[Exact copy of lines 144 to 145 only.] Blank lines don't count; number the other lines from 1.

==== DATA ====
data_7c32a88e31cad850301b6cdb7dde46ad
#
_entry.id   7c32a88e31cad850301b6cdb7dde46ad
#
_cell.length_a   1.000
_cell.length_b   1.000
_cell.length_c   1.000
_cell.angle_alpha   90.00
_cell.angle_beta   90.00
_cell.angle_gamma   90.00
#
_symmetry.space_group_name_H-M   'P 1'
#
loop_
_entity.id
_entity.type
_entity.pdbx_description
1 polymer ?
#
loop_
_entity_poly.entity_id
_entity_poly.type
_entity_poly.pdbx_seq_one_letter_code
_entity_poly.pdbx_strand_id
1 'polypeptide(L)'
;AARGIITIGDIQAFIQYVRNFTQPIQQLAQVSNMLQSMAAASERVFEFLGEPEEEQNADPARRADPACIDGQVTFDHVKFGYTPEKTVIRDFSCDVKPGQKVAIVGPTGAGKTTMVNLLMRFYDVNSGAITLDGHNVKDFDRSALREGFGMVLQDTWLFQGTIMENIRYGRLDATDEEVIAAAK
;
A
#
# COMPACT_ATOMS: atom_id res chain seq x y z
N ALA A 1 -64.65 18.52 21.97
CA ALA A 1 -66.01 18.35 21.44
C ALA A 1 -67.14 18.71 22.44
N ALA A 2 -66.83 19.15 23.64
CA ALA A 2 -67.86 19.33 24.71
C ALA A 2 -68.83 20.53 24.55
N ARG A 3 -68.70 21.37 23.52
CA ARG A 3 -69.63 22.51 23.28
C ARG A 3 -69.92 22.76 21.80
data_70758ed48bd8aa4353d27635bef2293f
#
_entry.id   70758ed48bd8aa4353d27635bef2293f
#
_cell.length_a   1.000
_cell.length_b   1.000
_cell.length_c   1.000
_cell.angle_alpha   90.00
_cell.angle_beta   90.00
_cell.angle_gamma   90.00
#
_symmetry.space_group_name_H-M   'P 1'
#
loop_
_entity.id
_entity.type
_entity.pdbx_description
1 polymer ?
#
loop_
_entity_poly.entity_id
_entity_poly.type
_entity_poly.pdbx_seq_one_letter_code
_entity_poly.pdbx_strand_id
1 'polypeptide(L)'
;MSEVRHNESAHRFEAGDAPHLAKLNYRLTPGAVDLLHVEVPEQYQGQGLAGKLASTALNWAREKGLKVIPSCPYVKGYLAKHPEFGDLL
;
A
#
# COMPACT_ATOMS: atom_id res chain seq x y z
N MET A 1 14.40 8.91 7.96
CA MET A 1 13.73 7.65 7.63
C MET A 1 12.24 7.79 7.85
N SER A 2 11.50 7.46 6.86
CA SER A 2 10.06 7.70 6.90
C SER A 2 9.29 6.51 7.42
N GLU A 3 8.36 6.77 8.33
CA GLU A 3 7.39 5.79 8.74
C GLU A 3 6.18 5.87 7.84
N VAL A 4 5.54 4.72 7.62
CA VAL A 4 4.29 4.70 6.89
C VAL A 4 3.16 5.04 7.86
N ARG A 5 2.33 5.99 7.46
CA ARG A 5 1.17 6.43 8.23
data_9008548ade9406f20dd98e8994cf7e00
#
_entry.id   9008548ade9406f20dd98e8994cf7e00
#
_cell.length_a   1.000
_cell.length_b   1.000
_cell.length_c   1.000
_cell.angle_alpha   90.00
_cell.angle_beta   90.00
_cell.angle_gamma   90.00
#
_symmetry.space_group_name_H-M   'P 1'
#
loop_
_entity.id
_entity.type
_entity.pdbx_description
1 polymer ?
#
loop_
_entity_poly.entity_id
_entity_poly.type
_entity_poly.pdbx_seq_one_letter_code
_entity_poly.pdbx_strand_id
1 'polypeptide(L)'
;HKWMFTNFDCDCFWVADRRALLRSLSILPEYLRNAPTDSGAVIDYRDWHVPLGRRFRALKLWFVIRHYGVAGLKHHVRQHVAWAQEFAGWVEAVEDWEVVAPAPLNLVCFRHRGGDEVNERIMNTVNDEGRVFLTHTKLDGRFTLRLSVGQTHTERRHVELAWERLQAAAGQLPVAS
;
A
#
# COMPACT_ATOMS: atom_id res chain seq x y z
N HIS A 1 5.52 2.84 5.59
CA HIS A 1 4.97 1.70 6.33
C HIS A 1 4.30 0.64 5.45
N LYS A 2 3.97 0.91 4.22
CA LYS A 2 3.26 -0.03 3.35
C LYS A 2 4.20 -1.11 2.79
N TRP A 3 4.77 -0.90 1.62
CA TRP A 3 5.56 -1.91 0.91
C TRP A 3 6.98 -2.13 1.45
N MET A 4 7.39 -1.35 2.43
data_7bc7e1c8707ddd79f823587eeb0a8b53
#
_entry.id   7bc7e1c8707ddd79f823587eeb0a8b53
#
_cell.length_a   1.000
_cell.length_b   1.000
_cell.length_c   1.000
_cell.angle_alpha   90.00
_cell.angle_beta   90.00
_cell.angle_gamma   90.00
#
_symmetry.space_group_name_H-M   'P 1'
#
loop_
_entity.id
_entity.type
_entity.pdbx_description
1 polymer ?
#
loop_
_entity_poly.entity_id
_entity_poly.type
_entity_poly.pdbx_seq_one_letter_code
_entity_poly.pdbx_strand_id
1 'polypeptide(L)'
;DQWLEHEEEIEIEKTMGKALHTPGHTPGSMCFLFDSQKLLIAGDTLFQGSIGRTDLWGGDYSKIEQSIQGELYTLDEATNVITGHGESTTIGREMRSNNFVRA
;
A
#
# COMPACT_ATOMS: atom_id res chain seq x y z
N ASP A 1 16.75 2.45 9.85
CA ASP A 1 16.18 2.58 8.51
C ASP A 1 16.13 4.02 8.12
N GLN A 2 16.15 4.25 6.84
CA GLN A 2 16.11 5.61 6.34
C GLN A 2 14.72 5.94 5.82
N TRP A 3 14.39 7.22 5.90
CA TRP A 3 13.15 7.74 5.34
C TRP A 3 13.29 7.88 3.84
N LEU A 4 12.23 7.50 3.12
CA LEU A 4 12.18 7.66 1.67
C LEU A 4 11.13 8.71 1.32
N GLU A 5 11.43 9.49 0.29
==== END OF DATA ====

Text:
_entity_poly.entity_id
_entity_poly.type